The Federal Trade Commission announced it has sent letters warning 35 more marketers nationwide to stop making unsubstantiated claims that their products and therapies can treat or prevent COVID-19, the disease caused by the novel coronavirus. This is the sixth set of warning letters the FTC has announced as part of its ongoing efforts to protect consumers from health-related COVID-19 scams. In all, the Commission has sent similar letters to more than 160 companies and individuals.
Most of the letters announced today target “treatments” offered in clinics or medical offices, including intravenous (IV) Vitamin C and D infusions, supposed stem cell therapy, and vitamin injections that may at first glance appear to be based in medicine or proven effective. However, currently there is no scientific evidence that these, or any, products or services can treat or cure COVID-19.
The FTC sent the letters announced today to the companies and individuals listed below. The recipients are grouped based on the type of therapy, product, or service they pitched as preventing or treating COVID-19.
Intravenous (IV) and Ozone Therapies, Immunity Boosting Injections:
- Arizona Natural Medicine Physicians PLLC (Chandler, Arizona)
- Doll House MedSpa & Anti-Aging Clinic (San Antonio, Texas)
- Dr. Eric Nepute; Neptute Wellness Center (St. Louis, Missouri)
- East Valley Naturopathic Doctors (Mesa, Arizona)
- Enliven (Odessa, Texas)
- Gonino Center for Healing (Heath, Texas)
- Health Associates Medical Group (Sacramento, California)
- Innovation Compounding (Kennesaw, Georgia)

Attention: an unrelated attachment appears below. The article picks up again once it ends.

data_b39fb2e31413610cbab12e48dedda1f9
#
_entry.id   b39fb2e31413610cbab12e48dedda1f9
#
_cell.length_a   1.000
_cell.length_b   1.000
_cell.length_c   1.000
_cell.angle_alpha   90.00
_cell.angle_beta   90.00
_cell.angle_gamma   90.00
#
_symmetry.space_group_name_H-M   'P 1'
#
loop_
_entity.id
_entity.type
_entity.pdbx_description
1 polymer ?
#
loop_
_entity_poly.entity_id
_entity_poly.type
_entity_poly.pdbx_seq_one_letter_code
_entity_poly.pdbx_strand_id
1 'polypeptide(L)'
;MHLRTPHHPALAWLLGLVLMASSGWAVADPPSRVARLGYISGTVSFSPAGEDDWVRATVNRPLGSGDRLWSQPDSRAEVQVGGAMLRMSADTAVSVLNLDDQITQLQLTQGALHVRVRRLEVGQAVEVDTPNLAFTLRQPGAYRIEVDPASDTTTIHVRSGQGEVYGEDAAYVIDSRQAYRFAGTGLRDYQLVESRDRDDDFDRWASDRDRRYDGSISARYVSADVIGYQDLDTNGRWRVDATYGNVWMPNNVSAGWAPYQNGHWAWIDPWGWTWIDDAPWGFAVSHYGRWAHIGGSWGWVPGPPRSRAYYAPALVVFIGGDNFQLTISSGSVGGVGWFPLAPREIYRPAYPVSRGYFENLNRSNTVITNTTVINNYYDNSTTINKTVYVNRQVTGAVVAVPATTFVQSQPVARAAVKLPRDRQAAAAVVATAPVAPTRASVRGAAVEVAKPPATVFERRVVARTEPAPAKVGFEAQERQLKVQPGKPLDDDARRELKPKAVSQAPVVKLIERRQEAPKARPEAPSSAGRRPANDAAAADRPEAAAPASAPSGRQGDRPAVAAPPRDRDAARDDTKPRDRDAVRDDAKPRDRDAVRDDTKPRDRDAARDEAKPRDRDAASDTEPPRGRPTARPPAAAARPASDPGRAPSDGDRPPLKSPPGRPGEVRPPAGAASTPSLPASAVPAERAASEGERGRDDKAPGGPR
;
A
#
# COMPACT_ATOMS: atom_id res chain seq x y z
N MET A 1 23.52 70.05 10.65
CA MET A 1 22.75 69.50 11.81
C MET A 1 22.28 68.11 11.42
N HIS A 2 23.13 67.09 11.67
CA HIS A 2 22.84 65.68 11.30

- Revival Hydration (San Francisco, California)
- Restore Med Clinic (Newport Beach, California)
- Sage Integrative Medicine Clinic (Edmonds, Washington)
- Tulsa Chiropractic Rehab (Tulsa, Oklahoma)
- Vero Clinics (Decatur, Illinois)
Stem Cell Treatments:
- Brexo Bio (La Jolla, California)
Electromagnetic Field Blocking Patches:
- Julie E Health (Redondo Beach, California)
- Cory’s SEOM (Special Essential Oil Mixes) (Escondido, California)
Vitamins, Supplements, Silver, and Chinese Herbal Treatments:
- Bixa Human (online only)
- Bodhi Glyphix (Wales Center, New York)
- Cho Acupuncture & Herbal Clinic (Norcross, Georgia)
- Dramov Naturopathic Medical Center (Tigard, Oregon)
- Dr. Don Colbert (Southlake, Texas)
- Evergreen Naturopathic (Spokane, Washington)
- GlyCop Co-op (Boise, Idaho)
- Hawaii Naturopathic Retreat (Hilo, Hawaii)
- Hot Springs Biofeedback (Texarkana, Texas)
- Kimbertouch Technologies (online only)
- Love Acupuncture & Wellness Group (Clackamas, Oregon)
- Natural Health 365 (Clermont, Florida)
- Organic Hawaii, LLC (Honolulu, Hawaii)
- Pure Prescriptions, Inc. (Carlsbad, California)
- The Feed (Boulder, Colorado)
- The Nutritional Healing Center of Ann Arbor (Ann Arbor, Michigan)
- Utopia Silver Supplements (Utopia, Texas)
In the letters, the FTC states that one or more of the efficacy claims made by the marketers are unsubstantiated because they are not supported by scientific evidence, and therefore violate the FTC Act. The letters advise the recipients to immediately stop making all claims that their products can treat or cure COVID-19, and to notify the Commission within 48 hours about the specific actions they have taken to address the agency’s concerns.
The letters also note that if the false claims do not cease, the Commission may seek a federal court injunction and an order requiring money to be refunded to consumers. In April, the FTC announced its first case against a marketer of such products, Marc Ching, doing business as Whole Leaf Organics.
The FTC worked in coordination with the Office of the Texas Attorney General in issuing the warning letter to Hot Springs Biofeedback, and appreciates its assistance.
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